Dance Skeptical's drum ‘n’ bass at Sister; celebrate the launch of out-and-proud alt.space Corpus Info Shop with a kickass opening night concert; hear good ol’ alt.country band Freakwater at Low Spirits.
Within Range: From D&B to Alt Country
BY M. BRIANNA STALLINGS
While I’ve never been able to dance to it with any proficiency — given its frantic breakbeats and often menacing tone — I do get the appeal of drum ‘n’ bass music. Borne of early ’90s British rave and jungle dance floors, drum ‘n’ bass also owes its sound to dub and reggae. Those complex D&B beats often exceed 180 beats per minute, the basslines can rattle your fillings and synths and samples round out the mix.
We can, in part, blame D&B for the existence of dubstep and Skrillex (ugh), but every innovation has perils. Don’t doubt the D&B power of UK sensation Ashley Tindall aka Skeptical when he stops in to drop beats at Sister (407 Central NW) on Friday, February 26th. Doors for this 21-plus gig are at 8:00 p.m., and the show breaks out at 9:00 p.m.
Fans of Roni Size, Goldie, Photek and Squarepusher will dig this bill, presented by Rude Behavior Productions. Local opening acts include Laguna Pueblo native BK Nights, host of a weekly streaming show called Sum.Days (4-6 p.m. on Sundays), as well as Matt S. and Tempo. Get there before 10:00 p.m. for $5 entry; it’s $10 after. For more info, visit holdmyticket.com/event/226221.
There’s a new shop in town — an infoshop, that is. For the uninitiated, infoshops are alternative spaces that trade in media you won’t find in a typical public library. Materials on topics including anarchism, bicycling, DIY, veganism, the occult, feminism and queer culture abound. Corpus Info Shop, located Downtown at 214 Sixth Street SW (near Sixth & Silver) is an LGBT-run, member-supported shop as well as a zine hub, lending library, mixtape station and a safe event space for creative weirdos of all ages. Launched by Steven Serrano and Edward Phillips, Corpus isn’t gay as in “happy” but rather radical queer — as in “eff you.”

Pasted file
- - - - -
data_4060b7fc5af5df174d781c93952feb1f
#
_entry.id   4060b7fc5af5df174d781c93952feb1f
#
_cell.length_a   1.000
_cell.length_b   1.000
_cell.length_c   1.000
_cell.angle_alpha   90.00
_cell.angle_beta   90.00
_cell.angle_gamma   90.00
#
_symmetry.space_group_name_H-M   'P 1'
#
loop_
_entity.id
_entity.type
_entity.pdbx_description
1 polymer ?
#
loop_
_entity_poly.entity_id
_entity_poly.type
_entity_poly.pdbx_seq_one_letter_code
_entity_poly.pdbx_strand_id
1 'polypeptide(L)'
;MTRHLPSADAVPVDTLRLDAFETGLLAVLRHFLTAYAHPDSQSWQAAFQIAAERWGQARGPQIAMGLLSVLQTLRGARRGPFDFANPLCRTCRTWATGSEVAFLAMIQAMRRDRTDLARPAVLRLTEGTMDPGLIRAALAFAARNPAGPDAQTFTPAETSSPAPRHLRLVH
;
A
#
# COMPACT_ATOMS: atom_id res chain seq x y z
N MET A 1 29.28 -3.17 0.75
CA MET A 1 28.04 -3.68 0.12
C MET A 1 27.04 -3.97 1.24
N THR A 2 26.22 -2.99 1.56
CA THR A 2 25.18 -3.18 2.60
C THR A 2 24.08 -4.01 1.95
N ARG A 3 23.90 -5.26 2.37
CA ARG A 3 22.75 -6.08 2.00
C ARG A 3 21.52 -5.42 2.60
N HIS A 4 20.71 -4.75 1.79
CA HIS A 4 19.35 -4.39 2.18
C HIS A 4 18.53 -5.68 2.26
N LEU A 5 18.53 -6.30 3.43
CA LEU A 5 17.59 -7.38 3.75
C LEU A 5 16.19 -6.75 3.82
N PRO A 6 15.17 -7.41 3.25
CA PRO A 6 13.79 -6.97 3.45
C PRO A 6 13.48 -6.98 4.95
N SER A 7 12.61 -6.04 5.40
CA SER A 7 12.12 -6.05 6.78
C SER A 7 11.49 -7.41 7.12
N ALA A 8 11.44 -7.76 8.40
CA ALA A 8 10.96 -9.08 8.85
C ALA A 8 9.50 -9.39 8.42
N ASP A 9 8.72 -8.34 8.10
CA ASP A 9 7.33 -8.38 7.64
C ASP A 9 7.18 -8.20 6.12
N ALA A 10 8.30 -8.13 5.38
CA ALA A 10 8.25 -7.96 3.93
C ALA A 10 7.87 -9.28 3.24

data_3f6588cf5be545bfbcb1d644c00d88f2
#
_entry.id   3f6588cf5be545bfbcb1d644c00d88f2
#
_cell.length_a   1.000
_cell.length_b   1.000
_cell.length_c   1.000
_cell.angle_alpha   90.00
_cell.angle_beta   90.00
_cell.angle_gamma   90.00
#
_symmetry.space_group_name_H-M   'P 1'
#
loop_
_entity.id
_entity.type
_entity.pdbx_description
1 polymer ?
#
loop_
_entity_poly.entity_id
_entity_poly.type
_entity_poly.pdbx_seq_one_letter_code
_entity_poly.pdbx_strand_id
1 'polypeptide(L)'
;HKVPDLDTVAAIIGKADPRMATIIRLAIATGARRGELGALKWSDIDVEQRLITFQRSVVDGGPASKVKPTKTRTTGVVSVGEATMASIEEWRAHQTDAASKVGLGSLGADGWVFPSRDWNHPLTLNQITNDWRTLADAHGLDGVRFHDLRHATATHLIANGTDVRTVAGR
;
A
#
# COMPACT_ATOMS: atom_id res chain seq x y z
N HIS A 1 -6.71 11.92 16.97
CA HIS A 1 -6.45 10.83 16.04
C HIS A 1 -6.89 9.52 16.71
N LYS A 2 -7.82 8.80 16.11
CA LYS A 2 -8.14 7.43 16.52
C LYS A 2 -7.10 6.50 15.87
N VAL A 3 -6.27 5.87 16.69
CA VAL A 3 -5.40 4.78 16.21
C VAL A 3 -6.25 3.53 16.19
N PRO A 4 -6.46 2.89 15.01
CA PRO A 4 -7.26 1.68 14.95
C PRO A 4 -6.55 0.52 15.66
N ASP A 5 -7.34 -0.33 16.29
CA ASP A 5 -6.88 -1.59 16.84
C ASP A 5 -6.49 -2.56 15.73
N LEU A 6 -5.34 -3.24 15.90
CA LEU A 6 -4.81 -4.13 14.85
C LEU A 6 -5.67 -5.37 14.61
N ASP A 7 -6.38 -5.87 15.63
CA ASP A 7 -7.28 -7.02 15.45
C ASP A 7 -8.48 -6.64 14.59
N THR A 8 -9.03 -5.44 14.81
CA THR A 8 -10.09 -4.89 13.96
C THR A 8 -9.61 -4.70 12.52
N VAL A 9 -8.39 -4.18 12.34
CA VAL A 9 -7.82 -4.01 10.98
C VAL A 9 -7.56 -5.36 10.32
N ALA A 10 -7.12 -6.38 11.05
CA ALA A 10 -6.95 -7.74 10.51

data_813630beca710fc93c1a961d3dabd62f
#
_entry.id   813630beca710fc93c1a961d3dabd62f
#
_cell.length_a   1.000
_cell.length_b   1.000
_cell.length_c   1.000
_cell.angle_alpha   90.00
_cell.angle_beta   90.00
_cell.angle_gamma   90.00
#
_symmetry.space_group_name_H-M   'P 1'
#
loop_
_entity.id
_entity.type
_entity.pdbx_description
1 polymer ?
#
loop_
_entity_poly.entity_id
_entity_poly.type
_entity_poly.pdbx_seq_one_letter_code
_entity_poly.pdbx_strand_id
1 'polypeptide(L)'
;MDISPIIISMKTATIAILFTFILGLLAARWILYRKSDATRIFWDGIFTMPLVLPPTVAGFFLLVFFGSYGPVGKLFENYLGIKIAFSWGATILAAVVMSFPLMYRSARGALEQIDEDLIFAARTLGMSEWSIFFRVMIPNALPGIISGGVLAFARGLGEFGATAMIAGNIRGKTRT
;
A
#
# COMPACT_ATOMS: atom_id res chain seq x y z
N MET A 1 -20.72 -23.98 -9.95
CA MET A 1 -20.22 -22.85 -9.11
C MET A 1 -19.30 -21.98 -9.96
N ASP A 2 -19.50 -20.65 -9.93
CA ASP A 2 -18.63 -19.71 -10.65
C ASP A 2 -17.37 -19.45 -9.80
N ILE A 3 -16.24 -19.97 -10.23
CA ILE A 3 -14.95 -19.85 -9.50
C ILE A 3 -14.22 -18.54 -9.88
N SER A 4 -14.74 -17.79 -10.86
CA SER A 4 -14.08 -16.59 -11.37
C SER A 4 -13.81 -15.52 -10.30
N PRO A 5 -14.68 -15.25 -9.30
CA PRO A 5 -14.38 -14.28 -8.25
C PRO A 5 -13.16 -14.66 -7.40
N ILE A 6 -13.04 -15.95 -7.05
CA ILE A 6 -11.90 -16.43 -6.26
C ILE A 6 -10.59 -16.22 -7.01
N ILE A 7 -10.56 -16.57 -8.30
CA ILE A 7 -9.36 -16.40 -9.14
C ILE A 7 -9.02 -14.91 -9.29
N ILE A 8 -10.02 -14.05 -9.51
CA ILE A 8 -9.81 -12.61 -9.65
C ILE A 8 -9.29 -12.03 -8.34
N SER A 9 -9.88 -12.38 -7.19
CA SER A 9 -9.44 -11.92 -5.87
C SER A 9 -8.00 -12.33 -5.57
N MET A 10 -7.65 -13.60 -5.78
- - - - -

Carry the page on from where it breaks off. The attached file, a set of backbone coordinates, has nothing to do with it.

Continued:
What better way to launch an out-and-proud alt.space than with a kickass opening night concert? Celebrate Corpus with three artists from 7:00 to 11:00 p.m. on Friday, March 4th. Doors are at 6:00 p.m. The evening features sounds from Pits (a vegan queer EBM duo with an all-dog song setlist); Discotays (Native lo-fi noise with song title shout-outs to Tom Robbins books); and Vallius (gorgeous industrial soul music from a renowned Brooklyn transplant). Bring a book, zine or mixtape to donate to the Corpus Library. For questions or more info, call 750-1886, email email@example.com or visit facebook.com/corpusinfoshop. Sample music from Discotays and Vasillus on Soundcloud, but you’ll have to show up for a taste of Pits.
There’s twang-pop — radio-friendly unit shifters in Daisy Dukes masquerading as country — and then there’s alternative country. Yes, music nerds, that’s still a thing. As long as the underbelly of the American South teems with maggots, magnolias, guns, God and good whiskey, it’ll remain a thing.
It’s refreshing to hear good ol’ alt.country from the ’90s making a comeback with Freakwater. Head down to Low Spirits (2823 Second Street NW) to catch Freakwater on Saturday, March 5th. Doors are at 8:00 p.m., and the show begins at 9:00 p.m.
Founding member Catherine Irwin is a Louisville native, while her cohort Janet Bean has called Chicago home nearly three decades. Starting in 1989, the pair has managed to make it weird and make it work. Bean’s is the clearer voice, similar to a young Emmylou Harris, while Irwin’s keening conjures Mama Maybelle Carter. Bassist David Wayne Gay rounds out the group.
Freakwater went on hiatus for seven years while Bean and Irwin worked on other projects. The 20-year anniversary reissue of 1993’s “Feels Like the Third Time” saw revived interest in the band, and soon Freakwater was back on tour. “Scheherazade,” the group’s first new album in over a decade, was released in February on Bloodshot Records; it received unanimous critical praise.
Meanwhile, the bloated liver, murder ballad-loving, gritty cocaine blues of opening band Jaye Jayle will satiate any dissonance-loving country goth with a soft spot for Angels of Light, and Morgan Geer’s Drunken Prayer has all your Southern rawk needs covered. Tickets for this 21-plus concert are $10. Visit lowspiritslive.com for more info.
M. Brianna Stallings writes so you don’t have to.
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